@ Stephen: I do the same thing with ordered lists for navigation (at least, in my spring reboot...); I think it makes sense for navigation to be an ordered list unless it actually makes no difference what the order is, which doesn't seem to be the case for most sites.
    -Chasen

  13. #13 On April 26, 2006 03:42 AM Wilson Miner said:

    I've gone back and forth so many times on whether images are important enough to the content to go in the markup at all. I'm especially conflicted about logos. One day I think they ought to be images because branding is important to the content, and the next I think it's fluff and it ought to be shoved out to the CSS.

    How can I cure this rash... of... uncertainty?

  14. #14 On April 26, 2006 09:58 AM Dave Scriven said:

    @Wilson: You just described exactly what I was thinking.

    This is a really good article and it's come at a time when I've been thinking about these sorts of questions. I have stripped out images before just to replace them with background images without even thinking about whether they are content. I'm too used to trying to avoid images when there is no need - just use them properly. It's too easy to not think about it and just do it which is something I have to sort out.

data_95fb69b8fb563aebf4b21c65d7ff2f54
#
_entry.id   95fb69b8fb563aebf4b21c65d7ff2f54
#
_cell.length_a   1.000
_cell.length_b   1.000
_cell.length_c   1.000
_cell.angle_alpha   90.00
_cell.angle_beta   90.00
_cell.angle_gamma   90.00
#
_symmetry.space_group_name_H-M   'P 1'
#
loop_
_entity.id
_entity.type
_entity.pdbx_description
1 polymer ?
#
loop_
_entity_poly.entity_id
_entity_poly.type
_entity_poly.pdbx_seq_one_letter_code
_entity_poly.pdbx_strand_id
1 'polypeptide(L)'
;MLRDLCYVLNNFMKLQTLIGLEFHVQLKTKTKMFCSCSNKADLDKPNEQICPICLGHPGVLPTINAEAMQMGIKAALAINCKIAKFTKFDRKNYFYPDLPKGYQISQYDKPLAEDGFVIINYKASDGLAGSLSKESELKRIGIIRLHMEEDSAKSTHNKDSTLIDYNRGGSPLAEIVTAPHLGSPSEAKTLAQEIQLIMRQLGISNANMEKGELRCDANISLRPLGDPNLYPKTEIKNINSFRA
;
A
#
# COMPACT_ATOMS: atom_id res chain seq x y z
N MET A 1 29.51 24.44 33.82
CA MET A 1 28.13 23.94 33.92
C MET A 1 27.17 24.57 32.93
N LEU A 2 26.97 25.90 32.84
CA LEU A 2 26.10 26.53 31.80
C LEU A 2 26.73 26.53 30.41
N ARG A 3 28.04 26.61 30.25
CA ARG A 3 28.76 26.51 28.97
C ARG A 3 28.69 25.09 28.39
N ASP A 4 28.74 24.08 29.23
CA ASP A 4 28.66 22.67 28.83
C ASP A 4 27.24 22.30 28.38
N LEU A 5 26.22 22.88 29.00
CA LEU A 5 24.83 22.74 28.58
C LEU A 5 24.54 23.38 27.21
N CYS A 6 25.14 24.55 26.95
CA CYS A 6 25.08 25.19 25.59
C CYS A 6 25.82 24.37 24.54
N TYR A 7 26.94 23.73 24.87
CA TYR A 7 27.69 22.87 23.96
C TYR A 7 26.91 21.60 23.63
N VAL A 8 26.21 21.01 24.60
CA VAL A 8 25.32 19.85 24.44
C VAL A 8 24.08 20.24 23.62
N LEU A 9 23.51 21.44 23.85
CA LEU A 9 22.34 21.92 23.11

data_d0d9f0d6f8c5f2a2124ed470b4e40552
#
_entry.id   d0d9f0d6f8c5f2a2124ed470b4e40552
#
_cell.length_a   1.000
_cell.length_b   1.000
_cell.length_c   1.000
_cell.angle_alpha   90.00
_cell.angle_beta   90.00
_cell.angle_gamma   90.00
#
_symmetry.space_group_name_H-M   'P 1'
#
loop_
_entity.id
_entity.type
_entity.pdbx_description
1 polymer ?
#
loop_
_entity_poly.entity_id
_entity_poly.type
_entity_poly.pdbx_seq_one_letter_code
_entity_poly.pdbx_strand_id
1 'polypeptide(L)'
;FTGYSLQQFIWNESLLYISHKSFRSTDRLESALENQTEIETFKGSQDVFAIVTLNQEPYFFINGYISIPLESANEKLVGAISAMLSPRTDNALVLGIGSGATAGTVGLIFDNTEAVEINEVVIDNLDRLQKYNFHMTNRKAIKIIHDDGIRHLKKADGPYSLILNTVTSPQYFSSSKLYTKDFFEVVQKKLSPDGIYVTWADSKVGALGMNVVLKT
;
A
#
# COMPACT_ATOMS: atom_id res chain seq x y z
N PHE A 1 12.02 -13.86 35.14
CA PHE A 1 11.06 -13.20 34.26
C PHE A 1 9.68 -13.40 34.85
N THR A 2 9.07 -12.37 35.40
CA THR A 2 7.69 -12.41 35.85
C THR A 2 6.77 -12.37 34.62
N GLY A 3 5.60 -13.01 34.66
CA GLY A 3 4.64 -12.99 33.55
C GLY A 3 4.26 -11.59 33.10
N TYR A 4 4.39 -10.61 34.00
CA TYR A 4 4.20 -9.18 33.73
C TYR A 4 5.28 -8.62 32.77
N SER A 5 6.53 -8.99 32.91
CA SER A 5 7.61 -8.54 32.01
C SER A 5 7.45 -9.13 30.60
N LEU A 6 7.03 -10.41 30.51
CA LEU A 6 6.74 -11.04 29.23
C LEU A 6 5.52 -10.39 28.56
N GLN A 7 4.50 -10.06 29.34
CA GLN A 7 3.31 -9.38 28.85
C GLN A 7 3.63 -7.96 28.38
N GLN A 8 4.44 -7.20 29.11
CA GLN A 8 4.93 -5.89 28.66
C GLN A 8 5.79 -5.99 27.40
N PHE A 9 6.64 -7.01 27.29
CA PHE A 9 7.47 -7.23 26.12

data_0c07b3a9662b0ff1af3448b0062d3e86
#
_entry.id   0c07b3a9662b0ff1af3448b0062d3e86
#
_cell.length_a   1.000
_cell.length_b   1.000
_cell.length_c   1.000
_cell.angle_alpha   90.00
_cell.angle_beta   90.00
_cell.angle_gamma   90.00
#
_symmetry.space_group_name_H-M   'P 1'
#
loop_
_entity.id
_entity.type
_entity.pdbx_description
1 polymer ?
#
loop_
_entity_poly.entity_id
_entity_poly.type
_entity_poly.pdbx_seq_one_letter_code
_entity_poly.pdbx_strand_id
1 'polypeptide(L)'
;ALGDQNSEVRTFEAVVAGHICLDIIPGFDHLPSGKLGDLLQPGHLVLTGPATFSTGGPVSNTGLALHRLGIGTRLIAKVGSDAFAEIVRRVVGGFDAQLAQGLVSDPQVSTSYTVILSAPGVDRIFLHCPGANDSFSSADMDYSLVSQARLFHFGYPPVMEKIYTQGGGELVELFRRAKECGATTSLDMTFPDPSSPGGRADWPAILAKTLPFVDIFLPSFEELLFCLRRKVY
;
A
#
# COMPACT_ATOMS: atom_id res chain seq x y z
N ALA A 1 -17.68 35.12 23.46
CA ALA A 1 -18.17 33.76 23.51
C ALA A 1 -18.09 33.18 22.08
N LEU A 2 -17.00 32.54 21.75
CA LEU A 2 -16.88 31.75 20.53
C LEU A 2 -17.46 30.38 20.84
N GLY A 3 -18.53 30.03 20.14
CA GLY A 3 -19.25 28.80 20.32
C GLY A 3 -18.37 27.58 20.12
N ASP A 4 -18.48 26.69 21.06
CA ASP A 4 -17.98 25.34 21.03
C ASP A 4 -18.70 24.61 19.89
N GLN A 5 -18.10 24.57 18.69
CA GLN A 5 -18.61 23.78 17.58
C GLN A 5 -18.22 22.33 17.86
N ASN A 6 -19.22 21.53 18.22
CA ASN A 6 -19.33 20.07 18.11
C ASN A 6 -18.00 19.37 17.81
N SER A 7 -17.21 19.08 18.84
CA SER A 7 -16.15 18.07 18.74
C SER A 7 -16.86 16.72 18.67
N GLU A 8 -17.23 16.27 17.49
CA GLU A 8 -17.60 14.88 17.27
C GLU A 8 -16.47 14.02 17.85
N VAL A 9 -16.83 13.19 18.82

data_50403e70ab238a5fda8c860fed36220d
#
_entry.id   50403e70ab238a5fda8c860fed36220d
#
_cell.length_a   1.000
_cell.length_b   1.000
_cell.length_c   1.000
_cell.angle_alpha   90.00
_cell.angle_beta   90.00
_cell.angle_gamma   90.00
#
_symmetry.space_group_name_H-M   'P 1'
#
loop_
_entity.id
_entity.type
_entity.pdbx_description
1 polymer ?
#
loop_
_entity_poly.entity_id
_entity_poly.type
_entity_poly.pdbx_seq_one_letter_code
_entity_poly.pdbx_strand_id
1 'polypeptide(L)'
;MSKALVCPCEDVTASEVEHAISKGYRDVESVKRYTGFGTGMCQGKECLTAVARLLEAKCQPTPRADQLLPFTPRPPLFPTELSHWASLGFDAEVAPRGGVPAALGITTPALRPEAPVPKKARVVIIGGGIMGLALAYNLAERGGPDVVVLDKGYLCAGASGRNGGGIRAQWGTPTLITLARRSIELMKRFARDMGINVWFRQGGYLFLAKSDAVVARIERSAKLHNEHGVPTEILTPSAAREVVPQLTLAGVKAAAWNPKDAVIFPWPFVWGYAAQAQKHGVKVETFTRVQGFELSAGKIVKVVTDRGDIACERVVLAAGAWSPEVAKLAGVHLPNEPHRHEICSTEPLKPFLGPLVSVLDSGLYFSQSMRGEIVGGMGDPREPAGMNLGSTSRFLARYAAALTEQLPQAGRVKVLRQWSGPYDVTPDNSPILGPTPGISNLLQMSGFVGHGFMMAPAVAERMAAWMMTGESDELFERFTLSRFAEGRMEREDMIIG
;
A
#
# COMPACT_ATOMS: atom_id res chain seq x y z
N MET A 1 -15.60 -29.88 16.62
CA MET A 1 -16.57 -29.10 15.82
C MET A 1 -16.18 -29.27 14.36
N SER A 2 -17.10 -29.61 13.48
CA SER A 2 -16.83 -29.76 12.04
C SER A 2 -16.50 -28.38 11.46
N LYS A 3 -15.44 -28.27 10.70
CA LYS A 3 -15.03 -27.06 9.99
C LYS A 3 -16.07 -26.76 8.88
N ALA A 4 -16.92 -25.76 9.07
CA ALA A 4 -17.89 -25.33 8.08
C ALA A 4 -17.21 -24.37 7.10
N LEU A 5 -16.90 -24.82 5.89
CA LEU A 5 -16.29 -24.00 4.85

I really like the first para emphasis idea. It's not something I've even thought of before but see it every day in the paper. Perhaps that's just because I've never written article style content before.

  15. #15 On April 26, 2006 12:24 PM Stevie D said: